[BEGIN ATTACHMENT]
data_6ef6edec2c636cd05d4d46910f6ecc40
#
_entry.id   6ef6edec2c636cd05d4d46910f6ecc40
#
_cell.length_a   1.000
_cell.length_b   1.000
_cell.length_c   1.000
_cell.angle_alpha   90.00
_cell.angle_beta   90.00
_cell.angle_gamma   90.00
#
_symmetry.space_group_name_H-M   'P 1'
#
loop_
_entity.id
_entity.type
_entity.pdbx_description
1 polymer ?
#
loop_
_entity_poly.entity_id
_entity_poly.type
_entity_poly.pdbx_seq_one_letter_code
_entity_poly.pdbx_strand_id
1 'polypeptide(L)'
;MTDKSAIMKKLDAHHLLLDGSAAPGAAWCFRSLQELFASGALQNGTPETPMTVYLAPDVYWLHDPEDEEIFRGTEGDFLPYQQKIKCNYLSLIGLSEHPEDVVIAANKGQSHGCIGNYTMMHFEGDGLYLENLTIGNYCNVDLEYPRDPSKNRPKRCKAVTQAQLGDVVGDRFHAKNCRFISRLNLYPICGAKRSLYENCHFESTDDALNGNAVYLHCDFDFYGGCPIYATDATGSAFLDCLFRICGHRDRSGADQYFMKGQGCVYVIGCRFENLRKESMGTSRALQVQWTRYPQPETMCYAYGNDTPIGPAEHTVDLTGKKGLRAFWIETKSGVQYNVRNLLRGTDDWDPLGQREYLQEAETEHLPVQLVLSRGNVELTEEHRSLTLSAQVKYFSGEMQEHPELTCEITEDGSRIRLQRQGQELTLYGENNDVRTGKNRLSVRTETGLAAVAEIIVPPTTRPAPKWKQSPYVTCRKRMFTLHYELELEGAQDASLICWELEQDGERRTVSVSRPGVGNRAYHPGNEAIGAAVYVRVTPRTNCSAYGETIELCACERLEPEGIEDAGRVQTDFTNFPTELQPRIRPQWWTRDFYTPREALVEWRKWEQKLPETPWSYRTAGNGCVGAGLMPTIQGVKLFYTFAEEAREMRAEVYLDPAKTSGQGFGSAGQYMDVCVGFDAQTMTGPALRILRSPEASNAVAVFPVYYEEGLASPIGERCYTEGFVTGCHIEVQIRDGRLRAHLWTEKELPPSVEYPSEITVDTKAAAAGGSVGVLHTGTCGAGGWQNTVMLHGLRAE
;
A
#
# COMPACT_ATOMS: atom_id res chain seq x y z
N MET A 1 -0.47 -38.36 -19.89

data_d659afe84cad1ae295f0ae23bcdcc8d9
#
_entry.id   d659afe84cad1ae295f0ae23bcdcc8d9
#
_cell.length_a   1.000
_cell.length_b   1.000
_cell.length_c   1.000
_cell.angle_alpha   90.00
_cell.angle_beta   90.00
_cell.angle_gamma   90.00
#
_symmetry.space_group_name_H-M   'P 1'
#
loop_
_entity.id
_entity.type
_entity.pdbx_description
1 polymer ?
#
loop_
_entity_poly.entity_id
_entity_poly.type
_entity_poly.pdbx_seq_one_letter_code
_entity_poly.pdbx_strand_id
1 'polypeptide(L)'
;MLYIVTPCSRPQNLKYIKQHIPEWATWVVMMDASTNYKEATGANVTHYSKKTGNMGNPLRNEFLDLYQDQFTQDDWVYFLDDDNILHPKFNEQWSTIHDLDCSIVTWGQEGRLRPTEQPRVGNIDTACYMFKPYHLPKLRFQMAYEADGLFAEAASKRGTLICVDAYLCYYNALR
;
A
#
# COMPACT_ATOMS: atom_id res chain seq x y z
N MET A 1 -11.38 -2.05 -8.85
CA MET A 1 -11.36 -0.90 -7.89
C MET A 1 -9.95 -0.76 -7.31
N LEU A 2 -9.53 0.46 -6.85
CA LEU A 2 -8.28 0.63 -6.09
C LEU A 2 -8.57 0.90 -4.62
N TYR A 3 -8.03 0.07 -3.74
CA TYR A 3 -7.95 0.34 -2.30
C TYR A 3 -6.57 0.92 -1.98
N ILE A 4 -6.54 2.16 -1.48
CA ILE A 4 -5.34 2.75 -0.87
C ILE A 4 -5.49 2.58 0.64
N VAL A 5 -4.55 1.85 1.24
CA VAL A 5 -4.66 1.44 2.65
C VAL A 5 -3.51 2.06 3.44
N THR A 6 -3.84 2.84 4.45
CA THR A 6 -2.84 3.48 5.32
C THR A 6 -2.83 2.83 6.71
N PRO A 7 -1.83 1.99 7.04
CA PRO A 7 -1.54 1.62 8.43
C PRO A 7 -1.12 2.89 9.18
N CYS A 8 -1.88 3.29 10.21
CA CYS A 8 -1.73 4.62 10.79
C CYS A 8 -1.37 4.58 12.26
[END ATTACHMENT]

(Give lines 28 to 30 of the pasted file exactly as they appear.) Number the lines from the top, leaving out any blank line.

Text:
A
#
# COMPACT_ATOMS: atom_id res chain seq x y z